Also, checkout Sabotage Linux. Similair to what we/I are making. I'm pretty sure we could change it to fit our needs. It is a very small system. :)
z3bra
Grey Hair Nixers
As I just discussed on IRC, I'm not making a distro for a community, or to fit people's needs. It's mostly for fun, and have something I built with my own hands.
Alone, I can't write a better package manager than pacman, apt or yum, I can't make an init system that will put systemd to shame, or a daemon manager as good as daemontools...

But I can make these softs. Make mine, and put them together to build a distro I can call my own. That's my goal. And I'll certainly fail at some point, just so I'll be able to do it again later :P
xikuuky
Members
(29-12-2015, 03:03 PM)Houseoftea Wrote: Packlad is another package manager that the guy made, but that ones written in all c
And spuk was interesting ;)
I will look into those. I didn't see those last night.
(29-12-2015, 05:11 PM)z3bra Wrote: As I just discussed on IRC, I'm not making a distro for a community, or to fit people's needs. It's mostly for fun, and have something I built with my own hands.
Alone, I can't write a better package manager than pacman, apt or yum, I can't make an init system that will put systemd to shame, or a daemon manager as good as daemontools...

But I can make these softs. Make mine, and put them together to build a distro I can call my own. That's my goal. And I'll certainly fail at some point, just so I'll be able to do it again later :P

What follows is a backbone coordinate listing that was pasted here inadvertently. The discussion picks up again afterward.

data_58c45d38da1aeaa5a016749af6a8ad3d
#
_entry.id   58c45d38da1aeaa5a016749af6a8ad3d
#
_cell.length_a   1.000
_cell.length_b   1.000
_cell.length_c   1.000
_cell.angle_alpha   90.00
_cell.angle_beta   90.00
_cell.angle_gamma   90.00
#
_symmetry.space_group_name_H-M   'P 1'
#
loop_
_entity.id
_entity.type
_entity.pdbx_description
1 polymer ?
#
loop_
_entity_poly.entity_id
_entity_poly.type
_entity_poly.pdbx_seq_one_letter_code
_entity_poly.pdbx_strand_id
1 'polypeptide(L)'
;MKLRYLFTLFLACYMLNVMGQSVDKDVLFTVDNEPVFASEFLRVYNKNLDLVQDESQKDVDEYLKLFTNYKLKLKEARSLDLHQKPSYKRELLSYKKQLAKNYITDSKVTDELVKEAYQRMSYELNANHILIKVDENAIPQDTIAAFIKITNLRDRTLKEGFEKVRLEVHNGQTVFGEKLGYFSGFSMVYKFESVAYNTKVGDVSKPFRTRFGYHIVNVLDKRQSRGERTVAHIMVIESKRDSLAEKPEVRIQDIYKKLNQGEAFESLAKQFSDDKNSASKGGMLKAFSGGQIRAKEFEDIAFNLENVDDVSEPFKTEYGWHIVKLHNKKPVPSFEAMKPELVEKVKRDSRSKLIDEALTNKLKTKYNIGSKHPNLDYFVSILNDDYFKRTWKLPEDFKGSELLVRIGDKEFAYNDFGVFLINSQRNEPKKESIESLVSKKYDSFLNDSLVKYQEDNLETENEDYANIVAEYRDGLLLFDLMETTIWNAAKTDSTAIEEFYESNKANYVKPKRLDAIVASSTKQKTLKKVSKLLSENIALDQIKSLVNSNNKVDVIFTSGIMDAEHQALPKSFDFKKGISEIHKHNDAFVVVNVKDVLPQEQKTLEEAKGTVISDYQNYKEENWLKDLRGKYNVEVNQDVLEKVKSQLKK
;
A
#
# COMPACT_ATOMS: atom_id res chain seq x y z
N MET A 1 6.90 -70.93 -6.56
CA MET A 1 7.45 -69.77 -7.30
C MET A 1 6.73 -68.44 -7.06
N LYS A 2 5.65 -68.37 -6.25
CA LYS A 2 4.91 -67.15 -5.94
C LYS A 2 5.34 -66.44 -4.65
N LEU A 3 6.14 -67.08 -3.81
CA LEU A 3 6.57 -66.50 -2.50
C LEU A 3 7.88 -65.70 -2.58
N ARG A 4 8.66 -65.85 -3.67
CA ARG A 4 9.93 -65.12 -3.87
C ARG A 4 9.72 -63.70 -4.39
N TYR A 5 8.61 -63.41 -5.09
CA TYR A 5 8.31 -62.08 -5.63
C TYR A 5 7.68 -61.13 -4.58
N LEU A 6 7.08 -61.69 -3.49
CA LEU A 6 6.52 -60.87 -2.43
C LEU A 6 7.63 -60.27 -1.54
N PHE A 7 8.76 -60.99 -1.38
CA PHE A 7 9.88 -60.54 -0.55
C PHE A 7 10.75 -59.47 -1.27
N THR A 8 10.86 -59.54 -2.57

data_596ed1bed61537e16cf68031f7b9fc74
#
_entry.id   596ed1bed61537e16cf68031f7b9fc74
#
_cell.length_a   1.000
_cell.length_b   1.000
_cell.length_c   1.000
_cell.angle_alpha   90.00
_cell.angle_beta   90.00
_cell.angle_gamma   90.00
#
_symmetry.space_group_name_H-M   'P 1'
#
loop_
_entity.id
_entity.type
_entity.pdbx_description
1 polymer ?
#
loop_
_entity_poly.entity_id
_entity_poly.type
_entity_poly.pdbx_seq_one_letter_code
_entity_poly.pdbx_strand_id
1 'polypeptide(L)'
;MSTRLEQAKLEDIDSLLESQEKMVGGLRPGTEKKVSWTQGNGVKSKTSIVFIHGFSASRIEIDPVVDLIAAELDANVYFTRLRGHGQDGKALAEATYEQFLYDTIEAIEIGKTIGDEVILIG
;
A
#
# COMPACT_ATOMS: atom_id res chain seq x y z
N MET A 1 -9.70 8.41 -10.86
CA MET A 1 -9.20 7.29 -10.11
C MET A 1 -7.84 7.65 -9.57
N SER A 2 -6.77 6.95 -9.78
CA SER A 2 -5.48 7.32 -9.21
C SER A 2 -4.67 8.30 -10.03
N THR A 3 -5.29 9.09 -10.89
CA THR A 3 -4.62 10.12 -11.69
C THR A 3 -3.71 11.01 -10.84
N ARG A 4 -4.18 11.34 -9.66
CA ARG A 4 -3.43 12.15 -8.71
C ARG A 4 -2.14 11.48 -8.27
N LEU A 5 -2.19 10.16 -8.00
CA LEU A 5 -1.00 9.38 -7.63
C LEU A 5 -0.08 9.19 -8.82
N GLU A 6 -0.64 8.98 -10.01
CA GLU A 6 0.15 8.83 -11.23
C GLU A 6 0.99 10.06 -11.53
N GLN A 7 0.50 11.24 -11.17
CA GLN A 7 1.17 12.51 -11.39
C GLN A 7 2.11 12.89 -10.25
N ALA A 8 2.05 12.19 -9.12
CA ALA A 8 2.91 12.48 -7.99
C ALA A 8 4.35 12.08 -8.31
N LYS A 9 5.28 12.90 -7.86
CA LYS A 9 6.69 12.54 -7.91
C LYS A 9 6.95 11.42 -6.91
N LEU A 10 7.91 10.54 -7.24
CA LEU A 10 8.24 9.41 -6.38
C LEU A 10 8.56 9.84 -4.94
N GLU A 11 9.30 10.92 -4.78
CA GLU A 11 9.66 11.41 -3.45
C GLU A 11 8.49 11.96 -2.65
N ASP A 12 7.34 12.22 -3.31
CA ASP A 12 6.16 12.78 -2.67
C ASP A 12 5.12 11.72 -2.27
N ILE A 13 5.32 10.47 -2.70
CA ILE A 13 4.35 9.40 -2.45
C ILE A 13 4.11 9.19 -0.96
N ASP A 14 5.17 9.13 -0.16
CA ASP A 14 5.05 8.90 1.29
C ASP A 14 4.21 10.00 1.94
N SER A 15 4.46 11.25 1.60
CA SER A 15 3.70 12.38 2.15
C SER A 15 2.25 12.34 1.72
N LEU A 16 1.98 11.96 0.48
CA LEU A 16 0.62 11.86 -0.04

I think I'll make my distro just for me too then (anyone can look at it, install it, fork it, whatever) that way I can make the perfect system I want to use! :)

UPDATE
=======
I think the base for everything will be Sabotage Linux. I can easily write a package that would install my system into theirs. That makes life easy. :)
xikuuky
Members
UPDATE
======
Stali is very similair and fits my needs. I may continue this as a hobby but for a more working distro please use Stali.
z3bra
Grey Hair Nixers
For what its worth, I finally have a working package manager! It's dead simple, not finished and certainly has bugs, but it can install, list and remove packages!

http://git.z3bra.org/cgit.cgi/pm
Houseoftea
Long time nixers
(30-12-2015, 09:13 PM)z3bra Wrote: For what its worth, I finally have a working package manager! It's dead simple, not finished and certainly has bugs, but it can install, list and remove packages!

http://git.z3bra.org/cgit.cgi/pm